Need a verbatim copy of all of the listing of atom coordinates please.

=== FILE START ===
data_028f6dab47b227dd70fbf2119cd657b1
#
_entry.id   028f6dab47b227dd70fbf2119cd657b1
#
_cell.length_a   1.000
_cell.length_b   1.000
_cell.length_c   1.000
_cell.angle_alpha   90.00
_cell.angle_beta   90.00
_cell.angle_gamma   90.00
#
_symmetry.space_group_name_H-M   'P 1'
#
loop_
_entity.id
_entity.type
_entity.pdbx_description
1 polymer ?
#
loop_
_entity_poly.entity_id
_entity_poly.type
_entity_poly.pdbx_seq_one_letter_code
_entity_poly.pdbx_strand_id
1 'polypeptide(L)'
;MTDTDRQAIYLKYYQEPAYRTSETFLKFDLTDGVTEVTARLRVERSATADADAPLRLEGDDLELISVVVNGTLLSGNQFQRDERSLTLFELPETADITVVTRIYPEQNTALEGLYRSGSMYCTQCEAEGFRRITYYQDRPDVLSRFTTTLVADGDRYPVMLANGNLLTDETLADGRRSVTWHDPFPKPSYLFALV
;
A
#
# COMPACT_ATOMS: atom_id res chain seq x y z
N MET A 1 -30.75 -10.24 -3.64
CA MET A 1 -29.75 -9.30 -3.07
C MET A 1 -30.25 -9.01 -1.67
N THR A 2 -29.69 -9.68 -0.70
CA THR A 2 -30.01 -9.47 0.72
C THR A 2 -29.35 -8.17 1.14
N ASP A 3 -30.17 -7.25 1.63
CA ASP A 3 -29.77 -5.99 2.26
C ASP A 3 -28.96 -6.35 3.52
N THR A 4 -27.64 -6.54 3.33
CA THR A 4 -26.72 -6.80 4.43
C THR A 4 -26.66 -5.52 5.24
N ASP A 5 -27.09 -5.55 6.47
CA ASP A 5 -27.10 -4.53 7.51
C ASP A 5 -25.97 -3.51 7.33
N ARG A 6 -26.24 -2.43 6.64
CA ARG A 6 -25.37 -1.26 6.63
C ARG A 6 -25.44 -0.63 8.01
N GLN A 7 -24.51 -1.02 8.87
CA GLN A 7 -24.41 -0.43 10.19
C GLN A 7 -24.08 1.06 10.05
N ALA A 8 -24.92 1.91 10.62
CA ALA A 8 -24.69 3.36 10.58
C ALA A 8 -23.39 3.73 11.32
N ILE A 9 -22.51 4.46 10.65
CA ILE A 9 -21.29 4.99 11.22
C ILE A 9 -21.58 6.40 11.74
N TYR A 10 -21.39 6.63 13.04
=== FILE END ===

data_028f6dab47b227dd70fbf2119cd657b1
#
_entry.id   028f6dab47b227dd70fbf2119cd657b1
#
_cell.length_a   1.000
_cell.length_b   1.000
_cell.length_c   1.000
_cell.angle_alpha   90.00
_cell.angle_beta   90.00
_cell.angle_gamma   90.00
#
_symmetry.space_group_name_H-M   'P 1'
#
loop_
_entity.id
_entity.type
_entity.pdbx_description
1 polymer ?
#
loop_
_entity_poly.entity_id
_entity_poly.type
_entity_poly.pdbx_seq_one_letter_code
_entity_poly.pdbx_strand_id
1 'polypeptide(L)'
;MTDTDRQAIYLKYYQEPAYRTSETFLKFDLTDGVTEVTARLRVERSATADADAPLRLEGDDLELISVVVNGTLLSGNQFQRDERSLTLFELPETADITVVTRIYPEQNTALEGLYRSGSMYCTQCEAEGFRRITYYQDRPDVLSRFTTTLVADGDRYPVMLANGNLLTDETLADGRRSVTWHDPFPKPSYLFALV
;
A
#
# COMPACT_ATOMS: atom_id res chain seq x y z
N MET A 1 -30.75 -10.24 -3.64
CA MET A 1 -29.75 -9.30 -3.07
C MET A 1 -30.25 -9.01 -1.67
N THR A 2 -29.69 -9.68 -0.70
CA THR A 2 -30.01 -9.47 0.72
C THR A 2 -29.35 -8.17 1.14
N ASP A 3 -30.17 -7.25 1.63
CA ASP A 3 -29.77 -5.99 2.26
C ASP A 3 -28.96 -6.35 3.52
N THR A 4 -27.64 -6.54 3.33
CA THR A 4 -26.72 -6.80 4.43
C THR A 4 -26.66 -5.52 5.24
N ASP A 5 -27.09 -5.55 6.47
CA ASP A 5 -27.10 -4.53 7.51
C ASP A 5 -25.97 -3.51 7.33
N ARG A 6 -26.24 -2.43 6.64
CA ARG A 6 -25.37 -1.26 6.63
C ARG A 6 -25.44 -0.63 8.01
N GLN A 7 -24.51 -1.02 8.87
CA GLN A 7 -24.41 -0.43 10.19
C GLN A 7 -24.08 1.06 10.05
N ALA A 8 -24.92 1.91 10.62
CA ALA A 8 -24.69 3.36 10.58
C ALA A 8 -23.39 3.73 11.32
N ILE A 9 -22.51 4.46 10.65
CA ILE A 9 -21.29 4.99 11.22
C ILE A 9 -21.58 6.40 11.74
N TYR A 10 -21.39 6.63 13.04